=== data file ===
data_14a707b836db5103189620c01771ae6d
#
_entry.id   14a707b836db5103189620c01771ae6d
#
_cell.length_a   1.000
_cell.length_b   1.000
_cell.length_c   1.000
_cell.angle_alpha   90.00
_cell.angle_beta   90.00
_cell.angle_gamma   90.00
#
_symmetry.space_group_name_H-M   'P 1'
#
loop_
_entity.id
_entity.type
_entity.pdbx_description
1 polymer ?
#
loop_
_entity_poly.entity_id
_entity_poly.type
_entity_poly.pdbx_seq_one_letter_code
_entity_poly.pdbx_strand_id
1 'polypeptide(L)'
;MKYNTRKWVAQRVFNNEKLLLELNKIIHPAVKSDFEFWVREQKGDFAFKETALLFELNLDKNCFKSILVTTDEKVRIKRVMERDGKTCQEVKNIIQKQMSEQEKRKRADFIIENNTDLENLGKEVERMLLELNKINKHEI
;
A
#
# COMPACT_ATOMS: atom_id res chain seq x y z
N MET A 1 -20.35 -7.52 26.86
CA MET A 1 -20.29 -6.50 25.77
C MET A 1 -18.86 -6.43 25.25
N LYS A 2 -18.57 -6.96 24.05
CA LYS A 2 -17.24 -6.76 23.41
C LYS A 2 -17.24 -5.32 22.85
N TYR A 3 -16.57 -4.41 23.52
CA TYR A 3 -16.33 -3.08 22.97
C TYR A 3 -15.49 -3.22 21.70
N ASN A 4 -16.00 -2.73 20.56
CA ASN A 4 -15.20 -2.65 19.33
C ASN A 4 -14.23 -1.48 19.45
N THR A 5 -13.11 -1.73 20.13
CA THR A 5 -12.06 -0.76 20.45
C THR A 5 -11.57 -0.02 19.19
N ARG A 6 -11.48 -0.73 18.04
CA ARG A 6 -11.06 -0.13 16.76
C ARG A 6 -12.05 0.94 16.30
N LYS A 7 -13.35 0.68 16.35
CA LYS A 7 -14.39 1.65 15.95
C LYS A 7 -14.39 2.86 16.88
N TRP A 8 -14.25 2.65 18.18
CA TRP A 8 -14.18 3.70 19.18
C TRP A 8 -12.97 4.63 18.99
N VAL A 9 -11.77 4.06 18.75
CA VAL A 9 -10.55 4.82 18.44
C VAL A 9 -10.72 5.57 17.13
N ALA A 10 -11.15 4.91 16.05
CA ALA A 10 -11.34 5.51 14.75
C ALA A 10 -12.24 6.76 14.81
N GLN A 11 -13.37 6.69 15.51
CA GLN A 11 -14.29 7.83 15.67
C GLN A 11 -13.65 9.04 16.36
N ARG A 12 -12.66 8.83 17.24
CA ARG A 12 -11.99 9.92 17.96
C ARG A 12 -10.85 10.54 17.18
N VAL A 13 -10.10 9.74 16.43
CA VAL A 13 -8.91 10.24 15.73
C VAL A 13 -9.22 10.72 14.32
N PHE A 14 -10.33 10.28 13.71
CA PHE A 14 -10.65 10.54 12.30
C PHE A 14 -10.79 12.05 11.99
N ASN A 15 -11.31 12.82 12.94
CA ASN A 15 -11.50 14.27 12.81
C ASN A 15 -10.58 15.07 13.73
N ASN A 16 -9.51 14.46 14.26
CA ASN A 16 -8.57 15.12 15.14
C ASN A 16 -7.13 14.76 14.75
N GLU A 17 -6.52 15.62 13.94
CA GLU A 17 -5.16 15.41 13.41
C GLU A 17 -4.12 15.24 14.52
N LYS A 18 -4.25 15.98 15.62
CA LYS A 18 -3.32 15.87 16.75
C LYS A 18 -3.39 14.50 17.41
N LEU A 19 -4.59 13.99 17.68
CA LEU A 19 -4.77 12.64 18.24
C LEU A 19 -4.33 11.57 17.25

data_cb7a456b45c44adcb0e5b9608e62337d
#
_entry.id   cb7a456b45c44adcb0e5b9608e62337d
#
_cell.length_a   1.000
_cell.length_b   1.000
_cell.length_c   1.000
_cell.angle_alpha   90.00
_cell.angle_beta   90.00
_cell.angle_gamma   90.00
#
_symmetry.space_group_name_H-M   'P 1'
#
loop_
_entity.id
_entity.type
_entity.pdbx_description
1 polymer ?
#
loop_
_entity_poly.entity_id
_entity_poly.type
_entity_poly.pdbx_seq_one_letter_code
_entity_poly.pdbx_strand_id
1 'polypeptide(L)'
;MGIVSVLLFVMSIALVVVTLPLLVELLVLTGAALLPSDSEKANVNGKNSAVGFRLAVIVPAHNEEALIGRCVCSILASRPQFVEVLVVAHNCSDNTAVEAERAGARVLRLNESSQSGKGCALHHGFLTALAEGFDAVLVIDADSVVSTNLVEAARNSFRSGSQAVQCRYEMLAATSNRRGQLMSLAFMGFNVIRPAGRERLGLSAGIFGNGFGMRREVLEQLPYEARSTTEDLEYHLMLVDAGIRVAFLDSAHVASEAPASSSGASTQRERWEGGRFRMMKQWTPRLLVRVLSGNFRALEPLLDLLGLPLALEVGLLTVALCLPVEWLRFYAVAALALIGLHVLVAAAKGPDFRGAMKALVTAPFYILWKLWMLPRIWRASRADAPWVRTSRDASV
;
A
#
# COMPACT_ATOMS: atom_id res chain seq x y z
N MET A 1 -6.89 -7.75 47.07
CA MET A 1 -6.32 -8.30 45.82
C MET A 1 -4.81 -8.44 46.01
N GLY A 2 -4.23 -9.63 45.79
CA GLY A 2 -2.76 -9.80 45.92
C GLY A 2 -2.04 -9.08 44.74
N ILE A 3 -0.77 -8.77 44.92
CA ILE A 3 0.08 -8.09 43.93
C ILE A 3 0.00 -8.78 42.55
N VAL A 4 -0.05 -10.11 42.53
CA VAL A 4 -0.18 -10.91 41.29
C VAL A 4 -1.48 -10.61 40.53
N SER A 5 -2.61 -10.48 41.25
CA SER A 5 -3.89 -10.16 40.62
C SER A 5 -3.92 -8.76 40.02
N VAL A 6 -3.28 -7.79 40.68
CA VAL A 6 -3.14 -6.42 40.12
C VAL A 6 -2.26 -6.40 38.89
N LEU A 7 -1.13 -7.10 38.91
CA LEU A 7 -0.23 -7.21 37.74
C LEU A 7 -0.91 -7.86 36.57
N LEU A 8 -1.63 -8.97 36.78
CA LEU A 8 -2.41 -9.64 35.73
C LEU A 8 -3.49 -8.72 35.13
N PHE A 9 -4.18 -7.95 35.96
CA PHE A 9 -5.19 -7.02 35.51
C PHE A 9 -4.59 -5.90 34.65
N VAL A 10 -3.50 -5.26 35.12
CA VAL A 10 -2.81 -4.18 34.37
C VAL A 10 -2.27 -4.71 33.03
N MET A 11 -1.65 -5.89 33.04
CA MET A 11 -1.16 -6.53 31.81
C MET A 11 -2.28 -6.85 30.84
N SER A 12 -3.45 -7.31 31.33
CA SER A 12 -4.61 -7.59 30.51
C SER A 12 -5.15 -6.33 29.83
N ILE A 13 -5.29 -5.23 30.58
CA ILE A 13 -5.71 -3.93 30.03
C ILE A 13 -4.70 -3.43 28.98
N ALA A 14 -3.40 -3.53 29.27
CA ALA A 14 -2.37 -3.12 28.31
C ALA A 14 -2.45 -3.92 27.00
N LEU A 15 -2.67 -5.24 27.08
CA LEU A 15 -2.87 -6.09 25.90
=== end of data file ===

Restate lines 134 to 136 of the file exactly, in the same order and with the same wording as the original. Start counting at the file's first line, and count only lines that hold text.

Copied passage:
CA VAL A 6 -3.14 -6.42 40.12
C VAL A 6 -2.26 -6.40 38.89
N LEU A 7 -1.13 -7.10 38.91